Tweet about this on TwitterShare on FacebookShare on Google+Share on TumblrShare on StumbleUponShare on RedditPin on PinterestEmail this to someone

ObamaCare’s technical failure only masks its worse failures

As a designed program it is a disaster. Why? Because it does few if any of the things it was supposed to do (remember: “if you like your insurance and want to keep it?”). Now the New York Times – a rah, rah supporter of the law – has found another “design flaw”:

As technical failures bedevil the rollout of President Obama’s health care law, evidence is emerging that one of the program’s loftiest goals — to encourage competition among insurers in an effort to keep costs low — is falling short for many rural Americans.

While competition is intense in many populous regions, rural areas and small towns have far fewer carriers offering plans in the law’s online exchanges. Those places, many of them poor, are being asked to choose from some of the highest-priced plans in the 34 states where the federal government is running the health insurance marketplaces, a review by The New York Times has found.

You have to chuckle a bit at the abject ignorance the Times often displays as evidenced by the fact that they don’t seem to understand that price controls/setting isn’t going to foster much competition among anyone. And, when government decides what each policy must contain, they’re not going to be cheap. Oh they may seem relatively cheap, but then there are those damnable deductibles, aren’t there?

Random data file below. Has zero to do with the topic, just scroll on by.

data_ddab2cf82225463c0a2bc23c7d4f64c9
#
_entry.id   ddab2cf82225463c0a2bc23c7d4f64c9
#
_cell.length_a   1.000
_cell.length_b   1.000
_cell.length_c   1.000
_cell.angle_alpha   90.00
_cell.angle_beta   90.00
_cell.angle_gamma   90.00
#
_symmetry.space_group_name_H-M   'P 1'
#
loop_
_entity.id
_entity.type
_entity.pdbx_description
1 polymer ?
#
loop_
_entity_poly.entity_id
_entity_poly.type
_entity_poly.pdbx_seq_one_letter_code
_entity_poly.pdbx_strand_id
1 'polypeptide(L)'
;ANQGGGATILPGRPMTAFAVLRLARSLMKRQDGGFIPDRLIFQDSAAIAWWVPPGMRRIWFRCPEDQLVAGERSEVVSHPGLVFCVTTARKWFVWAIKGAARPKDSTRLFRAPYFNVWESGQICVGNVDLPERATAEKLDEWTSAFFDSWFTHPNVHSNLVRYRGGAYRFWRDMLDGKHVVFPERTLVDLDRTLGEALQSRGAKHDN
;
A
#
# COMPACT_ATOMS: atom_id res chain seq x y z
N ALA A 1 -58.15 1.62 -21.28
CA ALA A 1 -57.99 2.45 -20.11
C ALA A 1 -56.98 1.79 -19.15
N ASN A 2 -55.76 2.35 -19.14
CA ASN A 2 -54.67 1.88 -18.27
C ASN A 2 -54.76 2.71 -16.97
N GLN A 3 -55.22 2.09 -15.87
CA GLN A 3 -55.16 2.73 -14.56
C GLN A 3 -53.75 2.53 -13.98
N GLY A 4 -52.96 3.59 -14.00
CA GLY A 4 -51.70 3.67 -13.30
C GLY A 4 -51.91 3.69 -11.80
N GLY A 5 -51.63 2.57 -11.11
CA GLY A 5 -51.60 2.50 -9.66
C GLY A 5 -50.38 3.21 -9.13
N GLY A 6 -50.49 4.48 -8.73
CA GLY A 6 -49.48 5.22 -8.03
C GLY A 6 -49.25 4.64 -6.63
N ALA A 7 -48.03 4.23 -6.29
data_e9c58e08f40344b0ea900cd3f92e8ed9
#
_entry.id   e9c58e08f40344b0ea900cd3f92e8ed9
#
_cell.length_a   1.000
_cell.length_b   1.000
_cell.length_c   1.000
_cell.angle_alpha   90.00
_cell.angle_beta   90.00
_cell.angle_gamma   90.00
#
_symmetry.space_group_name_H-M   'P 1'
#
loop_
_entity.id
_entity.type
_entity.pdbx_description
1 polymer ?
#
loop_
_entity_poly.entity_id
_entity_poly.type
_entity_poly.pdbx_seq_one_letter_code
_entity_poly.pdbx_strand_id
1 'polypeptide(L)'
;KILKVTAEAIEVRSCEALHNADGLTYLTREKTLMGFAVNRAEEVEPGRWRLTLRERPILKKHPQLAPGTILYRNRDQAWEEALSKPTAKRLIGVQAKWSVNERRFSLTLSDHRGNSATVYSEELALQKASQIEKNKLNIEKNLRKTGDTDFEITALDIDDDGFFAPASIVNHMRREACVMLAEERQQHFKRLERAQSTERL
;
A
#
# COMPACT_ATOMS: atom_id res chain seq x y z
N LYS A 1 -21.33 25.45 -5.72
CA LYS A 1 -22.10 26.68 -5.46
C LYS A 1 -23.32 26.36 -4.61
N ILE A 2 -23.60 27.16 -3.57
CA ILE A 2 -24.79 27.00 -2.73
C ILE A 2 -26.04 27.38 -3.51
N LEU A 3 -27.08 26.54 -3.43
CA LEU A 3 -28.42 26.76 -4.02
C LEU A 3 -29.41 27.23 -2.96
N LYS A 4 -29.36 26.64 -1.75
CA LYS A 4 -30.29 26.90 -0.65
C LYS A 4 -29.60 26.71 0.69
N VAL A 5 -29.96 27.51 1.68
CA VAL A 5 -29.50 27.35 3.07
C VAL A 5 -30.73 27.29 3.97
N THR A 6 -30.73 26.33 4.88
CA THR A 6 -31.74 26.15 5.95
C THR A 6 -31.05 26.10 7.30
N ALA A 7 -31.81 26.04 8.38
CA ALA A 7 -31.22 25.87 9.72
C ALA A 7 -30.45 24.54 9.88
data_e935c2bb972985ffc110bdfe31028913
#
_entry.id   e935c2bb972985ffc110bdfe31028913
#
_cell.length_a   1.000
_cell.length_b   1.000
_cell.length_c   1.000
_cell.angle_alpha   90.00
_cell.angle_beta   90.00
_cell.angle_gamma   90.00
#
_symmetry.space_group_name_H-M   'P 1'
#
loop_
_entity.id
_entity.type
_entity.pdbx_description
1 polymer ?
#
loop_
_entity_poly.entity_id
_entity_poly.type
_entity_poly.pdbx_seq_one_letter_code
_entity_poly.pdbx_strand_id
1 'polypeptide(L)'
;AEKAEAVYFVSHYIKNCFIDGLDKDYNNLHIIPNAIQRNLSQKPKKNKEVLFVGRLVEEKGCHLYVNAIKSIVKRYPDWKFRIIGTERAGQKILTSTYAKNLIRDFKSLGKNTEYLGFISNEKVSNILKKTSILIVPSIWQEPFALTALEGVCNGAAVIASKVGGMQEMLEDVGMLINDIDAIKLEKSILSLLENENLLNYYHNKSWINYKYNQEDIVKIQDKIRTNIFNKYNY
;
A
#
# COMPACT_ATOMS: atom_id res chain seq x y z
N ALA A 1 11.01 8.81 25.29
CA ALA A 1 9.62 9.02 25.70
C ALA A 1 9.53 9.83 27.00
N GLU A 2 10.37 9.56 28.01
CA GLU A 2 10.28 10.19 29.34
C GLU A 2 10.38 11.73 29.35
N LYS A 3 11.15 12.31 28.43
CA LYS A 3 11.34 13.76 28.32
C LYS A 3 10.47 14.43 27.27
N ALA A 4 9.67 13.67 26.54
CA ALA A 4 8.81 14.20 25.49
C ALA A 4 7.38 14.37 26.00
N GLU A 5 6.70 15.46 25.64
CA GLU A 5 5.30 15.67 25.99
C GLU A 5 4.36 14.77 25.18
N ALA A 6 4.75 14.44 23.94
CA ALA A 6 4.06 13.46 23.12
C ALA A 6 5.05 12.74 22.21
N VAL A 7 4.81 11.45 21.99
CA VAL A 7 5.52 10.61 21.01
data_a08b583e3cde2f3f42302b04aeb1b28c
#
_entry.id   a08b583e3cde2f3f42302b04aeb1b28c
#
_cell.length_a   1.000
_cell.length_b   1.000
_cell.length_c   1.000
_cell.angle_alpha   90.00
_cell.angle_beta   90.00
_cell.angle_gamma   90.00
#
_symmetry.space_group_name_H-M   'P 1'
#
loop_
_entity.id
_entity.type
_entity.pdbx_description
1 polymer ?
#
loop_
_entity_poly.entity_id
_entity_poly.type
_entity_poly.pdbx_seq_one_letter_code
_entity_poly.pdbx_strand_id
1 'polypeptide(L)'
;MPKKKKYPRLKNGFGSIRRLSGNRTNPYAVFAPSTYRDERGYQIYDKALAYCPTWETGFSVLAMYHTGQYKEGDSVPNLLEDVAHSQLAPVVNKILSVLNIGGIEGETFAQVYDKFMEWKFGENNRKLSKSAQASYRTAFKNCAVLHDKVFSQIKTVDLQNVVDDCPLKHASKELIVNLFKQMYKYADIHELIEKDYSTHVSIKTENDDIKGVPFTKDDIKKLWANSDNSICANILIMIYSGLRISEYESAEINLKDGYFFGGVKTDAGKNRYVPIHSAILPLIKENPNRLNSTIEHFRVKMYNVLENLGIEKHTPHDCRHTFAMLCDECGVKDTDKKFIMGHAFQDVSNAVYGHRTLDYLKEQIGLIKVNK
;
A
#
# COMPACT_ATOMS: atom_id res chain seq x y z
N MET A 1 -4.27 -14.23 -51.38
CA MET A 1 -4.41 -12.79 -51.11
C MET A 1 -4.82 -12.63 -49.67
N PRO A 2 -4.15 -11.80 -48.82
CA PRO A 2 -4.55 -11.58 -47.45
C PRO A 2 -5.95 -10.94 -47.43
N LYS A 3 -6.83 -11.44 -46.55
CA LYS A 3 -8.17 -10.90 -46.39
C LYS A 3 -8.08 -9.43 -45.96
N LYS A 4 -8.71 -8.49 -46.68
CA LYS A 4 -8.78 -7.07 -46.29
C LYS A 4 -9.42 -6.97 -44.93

Of the roughly 2,500 counties served by the federal exchanges, more than half, or 58 percent, have plans offered by just one or two insurance carriers, according to an analysis by The Times of county-level data provided by the Department of Health and Human Services. In about 530 counties, only a single insurer is participating.

The analysis suggests that the ambitions of the Affordable Care Act to increase competition have unfolded unevenly, at least in the early going, and have not addressed many of the factors that contribute to high prices. Insurance companies are reluctant to enter challenging new markets, experts say, because medical costs are high, dominant insurers are difficult to unseat, and powerful hospital systems resist efforts to lower rates.